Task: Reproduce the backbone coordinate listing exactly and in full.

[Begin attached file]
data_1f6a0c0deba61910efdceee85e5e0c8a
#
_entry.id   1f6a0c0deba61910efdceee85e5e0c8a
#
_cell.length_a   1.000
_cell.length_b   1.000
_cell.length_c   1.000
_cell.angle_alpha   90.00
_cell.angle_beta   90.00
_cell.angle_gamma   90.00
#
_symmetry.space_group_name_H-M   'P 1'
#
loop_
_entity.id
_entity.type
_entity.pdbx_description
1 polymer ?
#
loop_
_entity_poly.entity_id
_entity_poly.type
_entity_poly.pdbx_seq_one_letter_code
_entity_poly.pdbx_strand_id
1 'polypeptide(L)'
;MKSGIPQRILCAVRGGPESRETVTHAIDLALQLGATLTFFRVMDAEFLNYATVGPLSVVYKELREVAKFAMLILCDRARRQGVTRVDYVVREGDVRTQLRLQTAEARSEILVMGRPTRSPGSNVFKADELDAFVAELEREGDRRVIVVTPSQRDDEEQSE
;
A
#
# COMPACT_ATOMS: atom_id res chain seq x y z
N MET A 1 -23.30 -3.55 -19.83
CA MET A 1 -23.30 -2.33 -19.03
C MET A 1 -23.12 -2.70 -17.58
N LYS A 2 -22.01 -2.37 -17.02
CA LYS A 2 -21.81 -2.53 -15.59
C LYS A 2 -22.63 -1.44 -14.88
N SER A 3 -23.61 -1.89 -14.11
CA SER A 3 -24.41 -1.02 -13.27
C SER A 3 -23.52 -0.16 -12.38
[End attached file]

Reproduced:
data_1f6a0c0deba61910efdceee85e5e0c8a
#
_entry.id   1f6a0c0deba61910efdceee85e5e0c8a
#
_cell.length_a   1.000
_cell.length_b   1.000
_cell.length_c   1.000
_cell.angle_alpha   90.00
_cell.angle_beta   90.00
_cell.angle_gamma   90.00
#
_symmetry.space_group_name_H-M   'P 1'
#
loop_
_entity.id
_entity.type
_entity.pdbx_description
1 polymer ?
#
loop_
_entity_poly.entity_id
_entity_poly.type
_entity_poly.pdbx_seq_one_letter_code
_entity_poly.pdbx_strand_id
1 'polypeptide(L)'
;MKSGIPQRILCAVRGGPESRETVTHAIDLALQLGATLTFFRVMDAEFLNYATVGPLSVVYKELREVAKFAMLILCDRARRQGVTRVDYVVREGDVRTQLRLQTAEARSEILVMGRPTRSPGSNVFKADELDAFVAELEREGDRRVIVVTPSQRDDEEQSE
;
A
#
# COMPACT_ATOMS: atom_id res chain seq x y z
N MET A 1 -23.30 -3.55 -19.83
CA MET A 1 -23.30 -2.33 -19.03
C MET A 1 -23.12 -2.70 -17.58
N LYS A 2 -22.01 -2.37 -17.02
CA LYS A 2 -21.81 -2.53 -15.59
C LYS A 2 -22.63 -1.44 -14.88
N SER A 3 -23.61 -1.89 -14.11
CA SER A 3 -24.41 -1.02 -13.27
C SER A 3 -23.52 -0.16 -12.38